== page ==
The Third Quantum Number The third quantum number, magnetic quantum number is represented by ml. This number tells you the spatial orientation (position) of the orbital that the electron occupies along the x, y, or z plane. Allowed values of ml depend on the value of ml can range from –l l to l in integral steps ml = l, - l + l, . . . 0. . . , l – 1, l Each wave function with an allowed combination of n, l, and ml values describes an atomic orbital, a particular spatial distribution for an electron
The Third Quantum Number For a given set of quantum numbers, each principal shell contains a fixed number of subshells, and each subshell contains a fixed number of orbitals. The s sublevel contains one (1) s orbitals. The s sublevel may hold two (2) electrons. The p sublevel contains three (3) p orbitals. The p sublevel may hold six (6) electrons. The d sublevel contains five (5) d orbitals. The d sublevel may hold ten (10) electrons. The f sublevel contains seven (7) f orbitals. The f sublevel may hold fourteen (14) electrons.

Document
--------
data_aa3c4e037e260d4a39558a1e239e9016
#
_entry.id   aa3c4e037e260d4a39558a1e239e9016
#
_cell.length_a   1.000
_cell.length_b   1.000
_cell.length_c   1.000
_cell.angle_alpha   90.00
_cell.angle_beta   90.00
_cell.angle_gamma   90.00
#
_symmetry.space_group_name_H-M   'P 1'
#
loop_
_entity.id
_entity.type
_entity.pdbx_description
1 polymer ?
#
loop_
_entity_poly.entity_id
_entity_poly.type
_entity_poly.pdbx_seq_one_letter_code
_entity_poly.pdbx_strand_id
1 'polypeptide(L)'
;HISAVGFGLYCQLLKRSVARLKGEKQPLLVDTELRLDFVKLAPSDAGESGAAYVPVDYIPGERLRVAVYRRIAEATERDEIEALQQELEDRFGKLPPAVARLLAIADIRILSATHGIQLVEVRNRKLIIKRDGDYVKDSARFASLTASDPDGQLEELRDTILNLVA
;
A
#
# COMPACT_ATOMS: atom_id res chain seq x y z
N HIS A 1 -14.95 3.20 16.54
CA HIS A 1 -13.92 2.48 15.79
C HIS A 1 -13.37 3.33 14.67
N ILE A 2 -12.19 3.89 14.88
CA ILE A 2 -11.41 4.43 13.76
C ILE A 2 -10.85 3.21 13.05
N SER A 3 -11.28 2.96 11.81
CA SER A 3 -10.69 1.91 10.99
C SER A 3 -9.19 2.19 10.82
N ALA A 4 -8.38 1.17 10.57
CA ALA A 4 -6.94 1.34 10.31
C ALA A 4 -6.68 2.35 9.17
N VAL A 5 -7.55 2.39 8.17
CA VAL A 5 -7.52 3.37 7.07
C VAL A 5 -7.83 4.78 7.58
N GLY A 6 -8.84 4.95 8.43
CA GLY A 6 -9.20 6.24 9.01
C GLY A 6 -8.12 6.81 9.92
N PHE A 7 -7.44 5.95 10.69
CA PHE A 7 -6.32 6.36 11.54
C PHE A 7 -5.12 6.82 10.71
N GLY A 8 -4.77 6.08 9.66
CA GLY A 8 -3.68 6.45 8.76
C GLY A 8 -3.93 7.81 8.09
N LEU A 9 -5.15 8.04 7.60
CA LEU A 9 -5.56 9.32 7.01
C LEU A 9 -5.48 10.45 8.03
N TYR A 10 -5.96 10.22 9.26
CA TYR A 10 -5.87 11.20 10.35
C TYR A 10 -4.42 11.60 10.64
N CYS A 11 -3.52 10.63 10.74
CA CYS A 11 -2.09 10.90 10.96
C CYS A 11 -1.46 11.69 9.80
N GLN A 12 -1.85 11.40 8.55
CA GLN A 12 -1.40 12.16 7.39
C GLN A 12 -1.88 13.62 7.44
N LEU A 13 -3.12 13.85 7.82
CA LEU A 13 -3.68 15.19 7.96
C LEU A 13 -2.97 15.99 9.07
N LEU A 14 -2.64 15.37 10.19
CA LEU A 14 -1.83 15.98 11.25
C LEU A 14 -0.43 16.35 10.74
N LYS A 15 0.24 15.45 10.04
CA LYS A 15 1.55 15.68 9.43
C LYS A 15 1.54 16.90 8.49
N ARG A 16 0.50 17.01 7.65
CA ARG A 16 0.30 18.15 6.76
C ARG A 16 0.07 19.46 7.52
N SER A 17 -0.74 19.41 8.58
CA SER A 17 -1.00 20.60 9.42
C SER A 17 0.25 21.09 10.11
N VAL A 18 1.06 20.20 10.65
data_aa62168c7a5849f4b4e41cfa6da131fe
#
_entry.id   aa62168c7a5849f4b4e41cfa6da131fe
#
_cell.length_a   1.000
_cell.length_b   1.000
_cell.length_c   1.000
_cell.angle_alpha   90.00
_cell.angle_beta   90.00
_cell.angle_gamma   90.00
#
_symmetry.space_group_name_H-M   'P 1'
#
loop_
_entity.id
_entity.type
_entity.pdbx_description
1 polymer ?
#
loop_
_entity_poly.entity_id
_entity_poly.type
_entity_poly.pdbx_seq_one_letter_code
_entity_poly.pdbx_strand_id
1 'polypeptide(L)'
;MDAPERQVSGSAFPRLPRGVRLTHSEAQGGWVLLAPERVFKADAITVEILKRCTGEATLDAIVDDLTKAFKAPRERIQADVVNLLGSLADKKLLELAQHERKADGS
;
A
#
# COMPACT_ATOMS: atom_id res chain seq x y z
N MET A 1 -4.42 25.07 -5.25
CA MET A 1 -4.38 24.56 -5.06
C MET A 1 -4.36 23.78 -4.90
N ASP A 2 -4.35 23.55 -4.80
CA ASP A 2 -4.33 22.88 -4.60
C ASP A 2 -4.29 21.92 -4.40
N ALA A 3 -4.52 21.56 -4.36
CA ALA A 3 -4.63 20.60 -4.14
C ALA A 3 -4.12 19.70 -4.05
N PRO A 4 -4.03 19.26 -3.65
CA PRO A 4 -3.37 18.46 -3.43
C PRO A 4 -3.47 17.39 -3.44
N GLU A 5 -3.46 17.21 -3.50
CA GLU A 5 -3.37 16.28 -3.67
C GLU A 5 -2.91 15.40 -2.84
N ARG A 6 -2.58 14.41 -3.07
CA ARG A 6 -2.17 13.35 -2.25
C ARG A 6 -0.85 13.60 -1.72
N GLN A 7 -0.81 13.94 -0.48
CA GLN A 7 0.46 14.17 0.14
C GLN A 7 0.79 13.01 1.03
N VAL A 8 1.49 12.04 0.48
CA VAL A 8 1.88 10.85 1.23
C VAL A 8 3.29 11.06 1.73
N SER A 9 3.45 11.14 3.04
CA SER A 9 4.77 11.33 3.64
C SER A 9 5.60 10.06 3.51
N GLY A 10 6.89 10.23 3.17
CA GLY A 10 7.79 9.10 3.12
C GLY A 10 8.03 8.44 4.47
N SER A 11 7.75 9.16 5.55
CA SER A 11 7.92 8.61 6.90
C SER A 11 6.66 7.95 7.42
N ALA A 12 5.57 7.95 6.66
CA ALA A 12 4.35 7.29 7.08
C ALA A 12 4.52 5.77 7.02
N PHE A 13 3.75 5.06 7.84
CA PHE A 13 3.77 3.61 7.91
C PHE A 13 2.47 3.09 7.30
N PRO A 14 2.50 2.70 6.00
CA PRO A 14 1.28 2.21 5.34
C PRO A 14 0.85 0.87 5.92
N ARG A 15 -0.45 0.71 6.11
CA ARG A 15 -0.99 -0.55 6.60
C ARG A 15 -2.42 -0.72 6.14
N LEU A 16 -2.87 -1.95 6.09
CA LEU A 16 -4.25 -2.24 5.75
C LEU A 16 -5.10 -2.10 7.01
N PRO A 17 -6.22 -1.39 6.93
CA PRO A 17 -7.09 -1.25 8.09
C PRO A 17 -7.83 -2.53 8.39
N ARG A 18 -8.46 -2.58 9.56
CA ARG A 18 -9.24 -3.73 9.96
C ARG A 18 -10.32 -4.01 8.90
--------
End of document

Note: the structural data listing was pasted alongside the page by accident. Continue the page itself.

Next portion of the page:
If l = 2 (d orbital) Then ml = -2, l, -1, - l + l, . . . 0, 0. . . , 1, l – 1, 2 l
The Fourth Quantum Number The fourth quantum number, spin quantum number, tells you the direction of the electron’s spin (+1/2 or – 1/2) clockwise or counter-clockwise So, the 4 quantum numbers tell you: 1. 2. 3. 4. The principal energy level The shape of the orbitals The orientation of the orbital The spin of the electron
Allowed Sets of Quantum Numbers for Electrons in Atoms Level n 1 l 0 0 Sublevel Orbital ml Spin ms = +1/2 = -1/2 2 0 0 1 3 1 0 -1 0 0 1 1 0 -1 2 0 -1 -2
Electron Orbitals: Electron orbitals Equivalent Electron shells (a) 1 s orbital (b) 2 s and 2 p orbitals c) Neon Ne-10: 1 s, 2 s and 2 p
Quantum Numbers n shell 1, 2, 3, 4, . . . l subshell 0, 1, 2, . . . n - 1 ml orbital - l. . . 0. . . +l ms electron spin +1/2 and - 1/2